The two crypto events to shape bitcoin’s price path in 2024

Published Apr 16, 2024


By: Octa

In January, the US Securities and Exchange Commission (SEC) approved 11 bitcoin exchange-traded funds (BTC ETFs), prompting a surge in price above $70 000.

  • Two months later, these ETFs had acquired more than $20 billion worth of bitcoin.
  • The upcoming “halving” in April will reduce new supply of bitcoin to the market by half, an event that happens every four years and has historically been associated with a bull market.

The US Securities and Exchange Commission’s (SEC) January approval of 11 spot exchange traded funds (ETFs) was a landmark event, which allowed institutions to gain access to the world’s best performing asset of the last decade.

It was widely predicted that this would trigger a bull run – and so it has. BTC’s price is up roughly 70% since the ETF announcement, as ETF funds managed by names such as BlackRock, Fidelity and Grayscale started delivering what their clients have been demanding for years – exposure to this new, volatile but exciting asset class.

This is likely to open the door to other cryptocurrency ETFs, with ether (ETH) next on the drafting board.

The SEC eventually relented after 10 years of badgering by the big financial operators on Wall Street. Prior to the ETF approvals, institutions had limited ways to acquire exposure to BTC, mostly via the Grayscale Trust, where they were constrained by lock-up periods, illiquidity and high costs. The Grayscale Trust traded for years at a discount to its net asset value, hence the pressure from investors to convert to an ETF giving them fairer exposure to the bitcoin price.

Buying a bitcoin ETF does not give you direct access and custody of the BTC. You are buying shares in a fund, not the actual BTC.

Good for investors, not for traders

“Investing in these ETFs is ideal for those with a buy-and-hold investment strategy, though this is not particularly suitable for traders”, says Kar Yong Ang, analyst at Octa.

“Investing in spot bitcoin ETFs is different from buying BTC directly for several reasons. Firstly, investors who invest in bitcoin ETFs do not own bitcoins directly. Secondly, financial companies will charge a commission for trading and managing bitcoin ETFs.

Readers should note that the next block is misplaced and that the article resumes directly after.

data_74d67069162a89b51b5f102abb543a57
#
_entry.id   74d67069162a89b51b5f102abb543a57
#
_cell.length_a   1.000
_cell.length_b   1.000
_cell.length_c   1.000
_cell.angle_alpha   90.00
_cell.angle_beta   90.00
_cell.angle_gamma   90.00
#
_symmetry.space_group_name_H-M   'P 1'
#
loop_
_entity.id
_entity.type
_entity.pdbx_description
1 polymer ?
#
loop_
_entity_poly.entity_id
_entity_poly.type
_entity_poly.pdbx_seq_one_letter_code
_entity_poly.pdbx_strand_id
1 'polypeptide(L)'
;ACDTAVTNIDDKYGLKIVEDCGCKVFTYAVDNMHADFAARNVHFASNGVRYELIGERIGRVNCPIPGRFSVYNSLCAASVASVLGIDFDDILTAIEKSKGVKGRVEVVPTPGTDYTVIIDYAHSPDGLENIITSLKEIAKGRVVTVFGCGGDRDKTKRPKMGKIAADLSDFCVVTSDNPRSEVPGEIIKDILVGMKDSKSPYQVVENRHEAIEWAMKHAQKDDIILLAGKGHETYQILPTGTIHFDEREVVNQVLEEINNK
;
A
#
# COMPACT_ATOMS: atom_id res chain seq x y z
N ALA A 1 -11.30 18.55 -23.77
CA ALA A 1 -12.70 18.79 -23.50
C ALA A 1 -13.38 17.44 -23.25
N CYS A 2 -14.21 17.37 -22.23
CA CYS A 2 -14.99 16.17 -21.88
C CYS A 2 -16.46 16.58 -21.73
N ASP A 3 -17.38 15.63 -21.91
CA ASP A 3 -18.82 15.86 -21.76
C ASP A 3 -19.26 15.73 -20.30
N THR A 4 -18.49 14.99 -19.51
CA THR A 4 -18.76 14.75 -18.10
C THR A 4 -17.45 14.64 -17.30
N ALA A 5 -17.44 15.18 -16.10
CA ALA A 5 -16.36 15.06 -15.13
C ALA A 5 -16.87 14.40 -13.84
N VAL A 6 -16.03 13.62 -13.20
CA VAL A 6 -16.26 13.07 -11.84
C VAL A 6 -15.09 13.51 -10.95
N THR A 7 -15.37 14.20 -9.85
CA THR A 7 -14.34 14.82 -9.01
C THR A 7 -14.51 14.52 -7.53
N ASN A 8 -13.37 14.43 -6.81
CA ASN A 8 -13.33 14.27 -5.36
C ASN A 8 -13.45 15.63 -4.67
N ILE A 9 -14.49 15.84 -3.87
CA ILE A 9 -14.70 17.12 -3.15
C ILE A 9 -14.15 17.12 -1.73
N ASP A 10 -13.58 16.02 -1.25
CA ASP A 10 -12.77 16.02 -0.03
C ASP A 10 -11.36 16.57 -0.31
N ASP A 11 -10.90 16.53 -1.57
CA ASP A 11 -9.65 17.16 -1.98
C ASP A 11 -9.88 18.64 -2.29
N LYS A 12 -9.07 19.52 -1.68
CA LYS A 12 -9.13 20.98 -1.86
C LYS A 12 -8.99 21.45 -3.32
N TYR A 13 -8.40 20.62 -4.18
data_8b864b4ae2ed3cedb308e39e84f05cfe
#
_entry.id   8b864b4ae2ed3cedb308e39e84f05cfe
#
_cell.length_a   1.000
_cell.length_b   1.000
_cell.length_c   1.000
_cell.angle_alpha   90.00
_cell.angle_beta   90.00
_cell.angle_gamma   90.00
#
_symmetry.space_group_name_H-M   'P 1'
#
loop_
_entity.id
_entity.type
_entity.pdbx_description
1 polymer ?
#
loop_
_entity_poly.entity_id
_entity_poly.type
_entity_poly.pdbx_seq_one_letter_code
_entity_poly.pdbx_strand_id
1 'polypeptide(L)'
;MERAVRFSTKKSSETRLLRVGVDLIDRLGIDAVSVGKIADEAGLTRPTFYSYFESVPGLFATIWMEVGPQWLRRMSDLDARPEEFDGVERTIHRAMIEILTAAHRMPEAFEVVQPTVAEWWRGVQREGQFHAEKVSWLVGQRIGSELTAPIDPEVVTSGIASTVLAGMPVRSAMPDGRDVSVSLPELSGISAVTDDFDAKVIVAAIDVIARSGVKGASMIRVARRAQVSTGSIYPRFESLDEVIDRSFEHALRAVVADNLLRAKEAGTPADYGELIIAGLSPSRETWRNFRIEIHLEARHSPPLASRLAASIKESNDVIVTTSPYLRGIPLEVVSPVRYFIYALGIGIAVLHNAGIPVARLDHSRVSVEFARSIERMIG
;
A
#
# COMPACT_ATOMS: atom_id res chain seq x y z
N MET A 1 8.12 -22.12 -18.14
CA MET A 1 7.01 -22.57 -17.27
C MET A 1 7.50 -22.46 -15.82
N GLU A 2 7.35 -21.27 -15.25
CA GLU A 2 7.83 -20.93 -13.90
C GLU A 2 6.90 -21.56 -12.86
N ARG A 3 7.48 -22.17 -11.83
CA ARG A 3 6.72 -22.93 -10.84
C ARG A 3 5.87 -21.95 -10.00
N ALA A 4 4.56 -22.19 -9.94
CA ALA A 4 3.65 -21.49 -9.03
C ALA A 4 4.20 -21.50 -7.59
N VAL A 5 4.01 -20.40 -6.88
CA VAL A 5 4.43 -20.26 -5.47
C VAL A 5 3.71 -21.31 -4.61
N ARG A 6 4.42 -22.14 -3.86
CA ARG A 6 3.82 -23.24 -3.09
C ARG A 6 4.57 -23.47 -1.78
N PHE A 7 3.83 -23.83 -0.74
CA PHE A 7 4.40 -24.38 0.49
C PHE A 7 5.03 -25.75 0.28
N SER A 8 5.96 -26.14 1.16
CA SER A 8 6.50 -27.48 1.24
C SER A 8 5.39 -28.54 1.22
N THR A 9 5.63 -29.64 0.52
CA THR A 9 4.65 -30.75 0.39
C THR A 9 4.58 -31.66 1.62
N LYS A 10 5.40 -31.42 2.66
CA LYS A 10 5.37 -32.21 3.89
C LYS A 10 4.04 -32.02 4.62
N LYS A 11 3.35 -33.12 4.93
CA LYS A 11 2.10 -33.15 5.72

“In contrast, people who buy bitcoins directly through brokers only pay a transaction fee, and there are no investment management costs”.

Many traders are on the hunt for volatile assets like BTC, which can rise and fall up to 10% in a day. Add leverage to that, and the potential for big profits (or losses) multiply.

Bitcoin’s price ramped from $42 000 in January when the spot ETFs were approved to $71 000 in early March, much of this driven by the massive institutional flows entering the newly-christened ETFs.

The halving

Another event propelling the price upward is the “halving” which happens every four years when the rate of coin issuance is cut in half. This is built into the bitcoin protocol as a way to ensure scarcity – one the key principles underpinning any sound form of money.

There will never be more than 21 million BTC in issue, and all previous halving events have been associated with sometimes dramatic increases in price.

Bitcoin’s two-year performance over previous three halving:

2012: 30 000%

2016: 786%

2020: 712%

There are many predictions and forecasts for bitcoin, with some analysts putting the price at $220k by 2025 and ultimately $1 million.

For traders, it is risky to take aggressive short positions during a bull market such as we are currently experiencing. These bull markets generally persist for six months or more after the halving.

Bear in mind, however, that BTC is extremely volatile and is prone to sharp price drops – as much as 70% in the last bear market which ran from November 2022 to January 2023.

It is precisely because of these volatile price movements that traders have come to love bitcoin, which has taken its place alongside forex as a staple of the trading community.